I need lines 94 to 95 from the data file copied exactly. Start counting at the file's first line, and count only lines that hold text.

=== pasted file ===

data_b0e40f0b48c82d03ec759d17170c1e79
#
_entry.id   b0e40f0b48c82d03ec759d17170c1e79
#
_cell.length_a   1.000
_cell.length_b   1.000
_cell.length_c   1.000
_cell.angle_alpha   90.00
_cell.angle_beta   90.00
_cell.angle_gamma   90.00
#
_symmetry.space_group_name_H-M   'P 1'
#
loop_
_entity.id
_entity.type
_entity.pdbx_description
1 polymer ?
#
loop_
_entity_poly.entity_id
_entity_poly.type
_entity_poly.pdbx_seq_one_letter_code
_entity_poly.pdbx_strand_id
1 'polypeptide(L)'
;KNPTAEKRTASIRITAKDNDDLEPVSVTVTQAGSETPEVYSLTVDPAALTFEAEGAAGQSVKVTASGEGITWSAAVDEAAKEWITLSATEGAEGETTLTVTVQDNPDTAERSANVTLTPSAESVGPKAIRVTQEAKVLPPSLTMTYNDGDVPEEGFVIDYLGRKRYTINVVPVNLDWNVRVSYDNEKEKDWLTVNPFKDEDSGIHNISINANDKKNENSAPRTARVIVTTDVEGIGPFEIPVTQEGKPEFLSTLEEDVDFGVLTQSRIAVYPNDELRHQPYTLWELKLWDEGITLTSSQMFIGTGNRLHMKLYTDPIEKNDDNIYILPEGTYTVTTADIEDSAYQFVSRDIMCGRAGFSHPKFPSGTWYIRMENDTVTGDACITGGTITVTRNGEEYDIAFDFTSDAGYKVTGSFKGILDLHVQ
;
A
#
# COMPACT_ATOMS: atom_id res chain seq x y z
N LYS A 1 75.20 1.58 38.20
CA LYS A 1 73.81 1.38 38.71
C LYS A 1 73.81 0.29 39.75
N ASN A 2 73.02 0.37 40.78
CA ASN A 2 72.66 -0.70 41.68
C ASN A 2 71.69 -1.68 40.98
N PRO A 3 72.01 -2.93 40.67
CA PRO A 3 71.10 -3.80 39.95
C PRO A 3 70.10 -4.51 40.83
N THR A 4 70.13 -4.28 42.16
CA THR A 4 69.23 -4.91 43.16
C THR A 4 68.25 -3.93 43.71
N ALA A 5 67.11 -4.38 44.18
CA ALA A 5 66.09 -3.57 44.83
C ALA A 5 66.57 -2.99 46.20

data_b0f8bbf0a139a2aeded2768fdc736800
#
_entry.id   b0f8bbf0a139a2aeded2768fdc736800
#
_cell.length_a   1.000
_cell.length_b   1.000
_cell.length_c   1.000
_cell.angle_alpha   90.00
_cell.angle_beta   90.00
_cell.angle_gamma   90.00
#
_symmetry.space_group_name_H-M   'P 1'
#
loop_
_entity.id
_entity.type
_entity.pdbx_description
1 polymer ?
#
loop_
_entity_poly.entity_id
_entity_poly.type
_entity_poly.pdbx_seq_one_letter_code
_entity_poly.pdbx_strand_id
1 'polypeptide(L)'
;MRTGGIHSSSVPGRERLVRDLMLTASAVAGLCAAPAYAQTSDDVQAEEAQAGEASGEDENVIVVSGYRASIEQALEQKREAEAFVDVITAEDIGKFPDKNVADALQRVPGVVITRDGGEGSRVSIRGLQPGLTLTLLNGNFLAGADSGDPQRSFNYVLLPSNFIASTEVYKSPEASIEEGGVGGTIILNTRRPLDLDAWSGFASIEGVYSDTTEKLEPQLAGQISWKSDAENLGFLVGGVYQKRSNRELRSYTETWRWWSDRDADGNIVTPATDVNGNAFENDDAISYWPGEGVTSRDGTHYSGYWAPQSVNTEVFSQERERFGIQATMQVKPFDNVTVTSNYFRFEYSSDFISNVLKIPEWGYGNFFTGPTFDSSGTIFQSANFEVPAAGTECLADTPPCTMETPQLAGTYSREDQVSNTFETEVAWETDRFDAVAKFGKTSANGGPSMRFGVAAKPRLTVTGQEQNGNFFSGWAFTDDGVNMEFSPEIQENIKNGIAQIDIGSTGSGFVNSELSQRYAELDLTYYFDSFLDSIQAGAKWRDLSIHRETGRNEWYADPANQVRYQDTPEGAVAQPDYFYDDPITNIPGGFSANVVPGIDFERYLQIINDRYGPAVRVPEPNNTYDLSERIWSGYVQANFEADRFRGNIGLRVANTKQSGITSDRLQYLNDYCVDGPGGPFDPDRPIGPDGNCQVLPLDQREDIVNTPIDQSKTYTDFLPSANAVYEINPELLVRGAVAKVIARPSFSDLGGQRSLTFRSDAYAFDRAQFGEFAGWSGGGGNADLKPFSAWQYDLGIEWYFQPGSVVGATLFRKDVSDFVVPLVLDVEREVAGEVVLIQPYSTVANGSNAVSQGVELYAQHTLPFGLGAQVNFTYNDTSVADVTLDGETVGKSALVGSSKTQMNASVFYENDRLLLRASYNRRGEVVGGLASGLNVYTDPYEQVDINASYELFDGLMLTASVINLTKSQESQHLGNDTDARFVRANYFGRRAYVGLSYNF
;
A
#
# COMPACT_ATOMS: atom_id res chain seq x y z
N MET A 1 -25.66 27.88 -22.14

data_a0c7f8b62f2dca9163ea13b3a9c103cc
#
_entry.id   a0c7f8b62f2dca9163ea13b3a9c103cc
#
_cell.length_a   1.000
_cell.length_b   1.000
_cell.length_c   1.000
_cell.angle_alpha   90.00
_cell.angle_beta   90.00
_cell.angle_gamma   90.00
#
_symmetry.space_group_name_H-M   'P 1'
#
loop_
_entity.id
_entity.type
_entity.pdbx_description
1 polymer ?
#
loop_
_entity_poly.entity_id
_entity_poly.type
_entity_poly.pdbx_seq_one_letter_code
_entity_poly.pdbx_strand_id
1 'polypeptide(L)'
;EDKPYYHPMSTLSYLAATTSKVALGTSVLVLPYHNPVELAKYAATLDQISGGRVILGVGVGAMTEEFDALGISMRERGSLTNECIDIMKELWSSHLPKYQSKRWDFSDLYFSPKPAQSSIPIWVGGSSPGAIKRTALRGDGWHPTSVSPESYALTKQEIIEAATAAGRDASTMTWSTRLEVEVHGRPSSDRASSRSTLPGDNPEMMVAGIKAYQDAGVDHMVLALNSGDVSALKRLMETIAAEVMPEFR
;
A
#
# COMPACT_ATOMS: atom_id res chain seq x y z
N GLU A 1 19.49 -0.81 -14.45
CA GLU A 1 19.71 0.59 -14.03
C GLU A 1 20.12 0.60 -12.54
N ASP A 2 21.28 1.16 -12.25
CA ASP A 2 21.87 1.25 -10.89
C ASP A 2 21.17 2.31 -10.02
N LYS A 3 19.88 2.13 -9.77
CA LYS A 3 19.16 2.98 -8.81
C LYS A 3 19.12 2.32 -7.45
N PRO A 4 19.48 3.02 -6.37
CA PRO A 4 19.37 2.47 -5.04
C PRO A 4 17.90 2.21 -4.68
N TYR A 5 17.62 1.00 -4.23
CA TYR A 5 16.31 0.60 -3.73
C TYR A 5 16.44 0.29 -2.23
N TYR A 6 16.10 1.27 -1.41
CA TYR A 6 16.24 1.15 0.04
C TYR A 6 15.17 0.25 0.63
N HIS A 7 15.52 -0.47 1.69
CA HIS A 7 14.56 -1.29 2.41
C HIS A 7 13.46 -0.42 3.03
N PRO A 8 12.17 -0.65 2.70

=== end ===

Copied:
1 polymer ?
#